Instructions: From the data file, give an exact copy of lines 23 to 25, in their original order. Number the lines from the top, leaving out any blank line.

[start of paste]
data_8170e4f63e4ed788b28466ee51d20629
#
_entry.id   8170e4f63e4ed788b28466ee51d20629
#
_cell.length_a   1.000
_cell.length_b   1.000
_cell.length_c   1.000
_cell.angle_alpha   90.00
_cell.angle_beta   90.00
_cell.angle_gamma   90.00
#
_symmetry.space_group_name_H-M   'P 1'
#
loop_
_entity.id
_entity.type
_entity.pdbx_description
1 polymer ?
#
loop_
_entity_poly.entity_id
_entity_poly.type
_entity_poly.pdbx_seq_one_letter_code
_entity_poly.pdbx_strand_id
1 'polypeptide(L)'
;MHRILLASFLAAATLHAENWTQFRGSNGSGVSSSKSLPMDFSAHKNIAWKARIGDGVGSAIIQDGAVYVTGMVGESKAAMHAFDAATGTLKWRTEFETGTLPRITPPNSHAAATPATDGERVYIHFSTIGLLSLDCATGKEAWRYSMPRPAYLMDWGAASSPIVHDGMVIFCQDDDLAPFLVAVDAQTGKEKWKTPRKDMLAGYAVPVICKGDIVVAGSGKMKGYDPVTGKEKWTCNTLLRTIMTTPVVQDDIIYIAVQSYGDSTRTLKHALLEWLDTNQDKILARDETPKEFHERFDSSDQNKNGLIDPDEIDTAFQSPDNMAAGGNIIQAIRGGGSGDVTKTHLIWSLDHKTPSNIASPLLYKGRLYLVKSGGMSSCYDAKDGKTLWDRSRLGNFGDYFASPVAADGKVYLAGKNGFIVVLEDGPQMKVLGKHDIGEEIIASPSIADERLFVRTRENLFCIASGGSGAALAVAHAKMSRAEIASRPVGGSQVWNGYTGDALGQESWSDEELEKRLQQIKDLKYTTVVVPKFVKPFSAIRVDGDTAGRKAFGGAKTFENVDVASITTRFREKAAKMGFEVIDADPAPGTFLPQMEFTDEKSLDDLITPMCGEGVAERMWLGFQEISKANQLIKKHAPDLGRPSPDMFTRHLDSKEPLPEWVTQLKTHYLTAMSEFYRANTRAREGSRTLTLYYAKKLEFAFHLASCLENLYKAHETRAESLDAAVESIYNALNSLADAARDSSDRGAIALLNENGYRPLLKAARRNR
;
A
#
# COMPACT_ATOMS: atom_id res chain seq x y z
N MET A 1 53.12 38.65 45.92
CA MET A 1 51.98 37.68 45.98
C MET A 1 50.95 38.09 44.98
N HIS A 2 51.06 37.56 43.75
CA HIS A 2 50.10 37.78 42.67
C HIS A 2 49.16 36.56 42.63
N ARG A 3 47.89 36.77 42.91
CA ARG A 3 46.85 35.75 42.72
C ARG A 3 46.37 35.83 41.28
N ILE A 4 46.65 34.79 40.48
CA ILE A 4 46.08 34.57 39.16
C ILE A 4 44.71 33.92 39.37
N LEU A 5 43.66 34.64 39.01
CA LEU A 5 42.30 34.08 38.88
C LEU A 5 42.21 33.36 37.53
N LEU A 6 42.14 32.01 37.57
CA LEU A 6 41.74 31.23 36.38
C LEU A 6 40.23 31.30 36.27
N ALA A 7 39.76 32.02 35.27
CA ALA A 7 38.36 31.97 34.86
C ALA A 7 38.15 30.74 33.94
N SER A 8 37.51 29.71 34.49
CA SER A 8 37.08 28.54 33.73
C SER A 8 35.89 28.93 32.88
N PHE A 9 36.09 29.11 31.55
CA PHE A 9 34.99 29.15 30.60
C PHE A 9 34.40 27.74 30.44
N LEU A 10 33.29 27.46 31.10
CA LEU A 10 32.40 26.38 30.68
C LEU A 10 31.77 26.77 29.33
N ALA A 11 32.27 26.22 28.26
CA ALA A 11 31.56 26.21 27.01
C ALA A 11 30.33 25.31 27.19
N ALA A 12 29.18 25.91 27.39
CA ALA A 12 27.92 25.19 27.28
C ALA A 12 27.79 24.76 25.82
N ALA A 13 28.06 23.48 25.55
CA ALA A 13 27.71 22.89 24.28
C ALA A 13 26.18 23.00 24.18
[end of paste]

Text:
_entity_poly.pdbx_seq_one_letter_code
_entity_poly.pdbx_strand_id
1 'polypeptide(L)'